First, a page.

Lessons from Pittsburgh Cab-Rideshare Battle
(March 27, 2014)–Will ridesharing—the transportation model in which prospective riders arrange for trips via smartphone on prepaid accounts with drivers who operate their own vehicles—revolutionize what many view as a moribund taxicab market? It is a question that many in Pittsburgh are asking; so too are many other people around the country.
There are many complex layers to the issue in Pittsburgh. The Mayor is in favor of ridesharing, but City government plays no role in regulating, licensing, or permitting taxicabs. That responsibility falls to the state Public Utility Commission (PUC) which was given the power by the General Assembly through state statutes to grant certificates of public convenience for common carriers like taxis, and the PUC "…may impose such conditions as it may deem to be just and reasonable".
The incumbent cab companies are not happy, stating they want the ridesharing companies to play by the existing rules. They asked the Mayor to authorize Pittsburgh police to cite non-PUC authorized vehicles and one noted that it would have a smartphone application to make its operations more customer friendly.
The PUC stated that if drivers are taking compensation then there needs to be a commercial license, and at least one ridesharing company said they did not need one because they really do not fit the criteria of a taxicab company. The Chairman noted they are in a "regulatory quandary" but noted existing cab companies "…can’t expect to have exclusive territorial rights anymore". Clearly a lot needs to be sorted out, starting with how the PUC treats the ridesharing concept.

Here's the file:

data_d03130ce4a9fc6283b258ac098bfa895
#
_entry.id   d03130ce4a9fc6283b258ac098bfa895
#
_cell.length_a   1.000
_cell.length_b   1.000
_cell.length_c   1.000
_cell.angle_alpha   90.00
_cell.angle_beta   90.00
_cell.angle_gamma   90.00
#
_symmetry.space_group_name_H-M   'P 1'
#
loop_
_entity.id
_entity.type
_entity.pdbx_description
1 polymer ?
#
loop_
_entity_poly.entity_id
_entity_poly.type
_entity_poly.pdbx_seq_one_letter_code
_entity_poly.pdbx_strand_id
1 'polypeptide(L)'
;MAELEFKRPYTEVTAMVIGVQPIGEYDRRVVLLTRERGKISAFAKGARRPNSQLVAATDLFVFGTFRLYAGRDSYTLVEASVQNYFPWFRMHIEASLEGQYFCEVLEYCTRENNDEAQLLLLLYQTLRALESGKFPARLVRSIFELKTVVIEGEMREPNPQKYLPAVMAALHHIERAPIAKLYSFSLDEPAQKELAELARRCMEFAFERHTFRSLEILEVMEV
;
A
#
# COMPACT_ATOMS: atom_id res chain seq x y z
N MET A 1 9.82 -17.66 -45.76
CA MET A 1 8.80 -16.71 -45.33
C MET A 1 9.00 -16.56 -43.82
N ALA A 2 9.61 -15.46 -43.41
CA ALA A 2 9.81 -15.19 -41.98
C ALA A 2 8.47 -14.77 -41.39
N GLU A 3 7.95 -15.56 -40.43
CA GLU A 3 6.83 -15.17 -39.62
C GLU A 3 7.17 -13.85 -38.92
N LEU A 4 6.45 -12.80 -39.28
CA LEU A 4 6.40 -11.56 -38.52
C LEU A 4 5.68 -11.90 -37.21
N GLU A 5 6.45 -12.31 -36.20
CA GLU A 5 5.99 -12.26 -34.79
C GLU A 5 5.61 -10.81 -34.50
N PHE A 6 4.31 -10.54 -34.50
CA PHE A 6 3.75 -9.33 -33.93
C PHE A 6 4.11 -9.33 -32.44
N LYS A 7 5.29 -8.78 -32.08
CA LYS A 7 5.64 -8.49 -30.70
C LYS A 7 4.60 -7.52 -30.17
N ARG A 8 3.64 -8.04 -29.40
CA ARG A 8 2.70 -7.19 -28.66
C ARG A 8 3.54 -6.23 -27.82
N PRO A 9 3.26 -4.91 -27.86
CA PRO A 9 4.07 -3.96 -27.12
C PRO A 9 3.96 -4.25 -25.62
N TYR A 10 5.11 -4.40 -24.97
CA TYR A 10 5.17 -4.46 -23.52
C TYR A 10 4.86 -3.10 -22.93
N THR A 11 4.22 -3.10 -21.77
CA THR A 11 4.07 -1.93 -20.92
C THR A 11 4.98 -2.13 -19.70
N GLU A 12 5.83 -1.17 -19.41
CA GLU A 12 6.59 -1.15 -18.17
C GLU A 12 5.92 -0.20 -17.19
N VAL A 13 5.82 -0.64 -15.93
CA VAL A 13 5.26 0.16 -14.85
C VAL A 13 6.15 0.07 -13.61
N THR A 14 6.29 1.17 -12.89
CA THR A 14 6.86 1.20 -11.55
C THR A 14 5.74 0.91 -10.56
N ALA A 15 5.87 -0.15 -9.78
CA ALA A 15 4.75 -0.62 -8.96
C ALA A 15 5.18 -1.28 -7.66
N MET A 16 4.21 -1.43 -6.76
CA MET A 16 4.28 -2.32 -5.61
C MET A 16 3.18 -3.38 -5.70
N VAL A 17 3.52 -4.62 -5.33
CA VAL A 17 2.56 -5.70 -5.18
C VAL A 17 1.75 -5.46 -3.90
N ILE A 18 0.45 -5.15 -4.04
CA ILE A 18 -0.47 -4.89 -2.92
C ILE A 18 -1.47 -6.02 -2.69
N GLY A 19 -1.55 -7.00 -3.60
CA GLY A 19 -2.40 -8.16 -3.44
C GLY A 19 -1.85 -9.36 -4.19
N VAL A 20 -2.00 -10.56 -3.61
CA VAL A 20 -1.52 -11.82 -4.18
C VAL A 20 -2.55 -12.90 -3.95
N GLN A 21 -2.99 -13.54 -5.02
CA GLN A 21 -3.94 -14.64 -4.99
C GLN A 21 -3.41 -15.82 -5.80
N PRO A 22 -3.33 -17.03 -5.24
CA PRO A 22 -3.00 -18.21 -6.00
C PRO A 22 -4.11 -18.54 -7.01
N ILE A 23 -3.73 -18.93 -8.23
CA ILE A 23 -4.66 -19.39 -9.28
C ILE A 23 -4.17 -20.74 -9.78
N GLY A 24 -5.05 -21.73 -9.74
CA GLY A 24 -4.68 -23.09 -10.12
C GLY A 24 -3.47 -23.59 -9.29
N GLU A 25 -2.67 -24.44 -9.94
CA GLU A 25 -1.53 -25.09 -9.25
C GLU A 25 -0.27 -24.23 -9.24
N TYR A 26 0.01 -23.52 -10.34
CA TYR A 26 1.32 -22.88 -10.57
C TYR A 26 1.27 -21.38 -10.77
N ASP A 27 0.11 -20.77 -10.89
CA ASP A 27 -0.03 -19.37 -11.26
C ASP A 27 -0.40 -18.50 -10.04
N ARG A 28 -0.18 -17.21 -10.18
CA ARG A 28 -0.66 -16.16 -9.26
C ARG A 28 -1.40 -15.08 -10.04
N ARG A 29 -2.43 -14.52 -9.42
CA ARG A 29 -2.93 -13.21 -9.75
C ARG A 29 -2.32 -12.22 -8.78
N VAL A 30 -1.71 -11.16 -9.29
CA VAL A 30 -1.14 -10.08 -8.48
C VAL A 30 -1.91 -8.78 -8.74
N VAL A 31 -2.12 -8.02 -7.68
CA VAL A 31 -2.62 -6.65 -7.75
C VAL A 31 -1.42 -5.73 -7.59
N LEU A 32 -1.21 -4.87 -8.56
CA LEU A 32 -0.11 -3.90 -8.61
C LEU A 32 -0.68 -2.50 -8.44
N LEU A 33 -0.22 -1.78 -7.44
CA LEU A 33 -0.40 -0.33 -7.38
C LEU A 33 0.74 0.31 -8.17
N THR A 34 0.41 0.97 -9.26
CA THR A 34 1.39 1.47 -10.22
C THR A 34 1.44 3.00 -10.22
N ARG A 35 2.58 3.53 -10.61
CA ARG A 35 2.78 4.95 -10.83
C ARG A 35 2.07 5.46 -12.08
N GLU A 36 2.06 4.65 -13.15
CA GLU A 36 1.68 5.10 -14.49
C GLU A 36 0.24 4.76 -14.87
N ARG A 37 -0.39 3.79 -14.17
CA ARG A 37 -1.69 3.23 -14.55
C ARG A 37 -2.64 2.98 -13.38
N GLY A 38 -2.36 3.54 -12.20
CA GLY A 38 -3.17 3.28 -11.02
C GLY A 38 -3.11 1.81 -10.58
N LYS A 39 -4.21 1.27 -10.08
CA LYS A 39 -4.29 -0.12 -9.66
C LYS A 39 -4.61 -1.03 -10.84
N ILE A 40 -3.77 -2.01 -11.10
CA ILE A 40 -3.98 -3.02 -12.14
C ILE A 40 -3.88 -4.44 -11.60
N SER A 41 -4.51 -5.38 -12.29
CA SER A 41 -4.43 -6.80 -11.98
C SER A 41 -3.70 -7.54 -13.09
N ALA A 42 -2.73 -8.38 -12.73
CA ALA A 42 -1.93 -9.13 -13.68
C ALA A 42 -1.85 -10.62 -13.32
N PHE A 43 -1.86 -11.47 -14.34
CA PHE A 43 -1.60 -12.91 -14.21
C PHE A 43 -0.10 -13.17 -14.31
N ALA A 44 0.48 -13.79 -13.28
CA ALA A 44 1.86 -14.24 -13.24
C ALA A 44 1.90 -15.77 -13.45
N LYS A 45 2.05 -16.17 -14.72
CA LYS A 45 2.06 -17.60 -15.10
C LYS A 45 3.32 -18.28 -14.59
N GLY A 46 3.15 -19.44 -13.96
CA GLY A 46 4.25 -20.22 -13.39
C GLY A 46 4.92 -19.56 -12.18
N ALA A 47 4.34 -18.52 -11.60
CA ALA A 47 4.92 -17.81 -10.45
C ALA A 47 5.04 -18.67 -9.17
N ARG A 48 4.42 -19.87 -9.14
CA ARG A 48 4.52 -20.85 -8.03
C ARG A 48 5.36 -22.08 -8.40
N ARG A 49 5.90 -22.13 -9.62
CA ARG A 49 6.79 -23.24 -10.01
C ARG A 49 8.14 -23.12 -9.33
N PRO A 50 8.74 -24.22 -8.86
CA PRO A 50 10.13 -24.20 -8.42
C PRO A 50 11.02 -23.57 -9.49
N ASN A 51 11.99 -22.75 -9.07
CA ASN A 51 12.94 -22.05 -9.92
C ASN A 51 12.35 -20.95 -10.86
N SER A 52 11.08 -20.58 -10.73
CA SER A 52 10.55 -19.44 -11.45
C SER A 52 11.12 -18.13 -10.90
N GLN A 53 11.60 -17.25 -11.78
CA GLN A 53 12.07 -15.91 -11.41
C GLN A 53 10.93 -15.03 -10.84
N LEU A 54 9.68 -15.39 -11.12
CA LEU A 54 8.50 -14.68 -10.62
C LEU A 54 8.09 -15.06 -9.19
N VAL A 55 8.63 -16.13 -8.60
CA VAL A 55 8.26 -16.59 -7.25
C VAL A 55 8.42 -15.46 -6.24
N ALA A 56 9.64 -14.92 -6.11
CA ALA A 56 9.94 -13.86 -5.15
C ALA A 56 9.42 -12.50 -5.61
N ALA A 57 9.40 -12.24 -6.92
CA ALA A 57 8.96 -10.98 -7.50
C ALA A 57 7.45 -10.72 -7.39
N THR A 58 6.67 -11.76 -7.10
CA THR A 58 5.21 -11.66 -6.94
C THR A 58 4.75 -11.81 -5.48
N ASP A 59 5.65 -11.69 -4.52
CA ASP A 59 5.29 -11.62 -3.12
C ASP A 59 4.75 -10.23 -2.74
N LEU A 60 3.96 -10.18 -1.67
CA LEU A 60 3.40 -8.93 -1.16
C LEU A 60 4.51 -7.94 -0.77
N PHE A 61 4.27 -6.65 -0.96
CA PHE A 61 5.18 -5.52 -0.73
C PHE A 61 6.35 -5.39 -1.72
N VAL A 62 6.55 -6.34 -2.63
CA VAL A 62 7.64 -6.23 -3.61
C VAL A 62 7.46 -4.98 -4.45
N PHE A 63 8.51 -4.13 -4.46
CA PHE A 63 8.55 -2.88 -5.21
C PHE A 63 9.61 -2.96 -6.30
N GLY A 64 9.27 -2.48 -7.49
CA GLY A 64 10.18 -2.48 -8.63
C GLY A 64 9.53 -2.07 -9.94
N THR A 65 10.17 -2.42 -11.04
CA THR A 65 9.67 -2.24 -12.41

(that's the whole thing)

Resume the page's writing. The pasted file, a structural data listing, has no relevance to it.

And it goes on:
While they are deliberating on that matter, it would be worthwhile for a close look at the criteria the Commission utilizes for approving common carriers like taxicabs, and possibly ridesharing. These are expressed as a "statement of policy" at section 41.14 under Title 52 of the Pennsylvania Code. The policy statement is not law nor is it a formal regulation and can be altered by PUC action.
The criteria for those seeking taxi cab licensing are as follows:
a. An applicant seeking motor common carrier authority has a burden of demonstrating that approval of the application will serve a useful public purpose, responsive to a demand or need.
b. An applicant seeking motor common carrier authority has the burden of demonstrating that it possesses the technical and financial ability to provide the proposed service. In addition, authority may be withheld if the record demonstrates that the applicant lacks a propensity to operate safely and legally. In evaluating whether a motor carrier applicant can satisfy these fitness standards, the Commission will ordinarily examine the following factors, when applicable:
1. Whether the applicant has sufficient capital, equipment, facilities, and other resources necessary to serve the territory requested.
2. Whether the applicant and its employees have sufficient technical expertise and experience to serve the territory requested.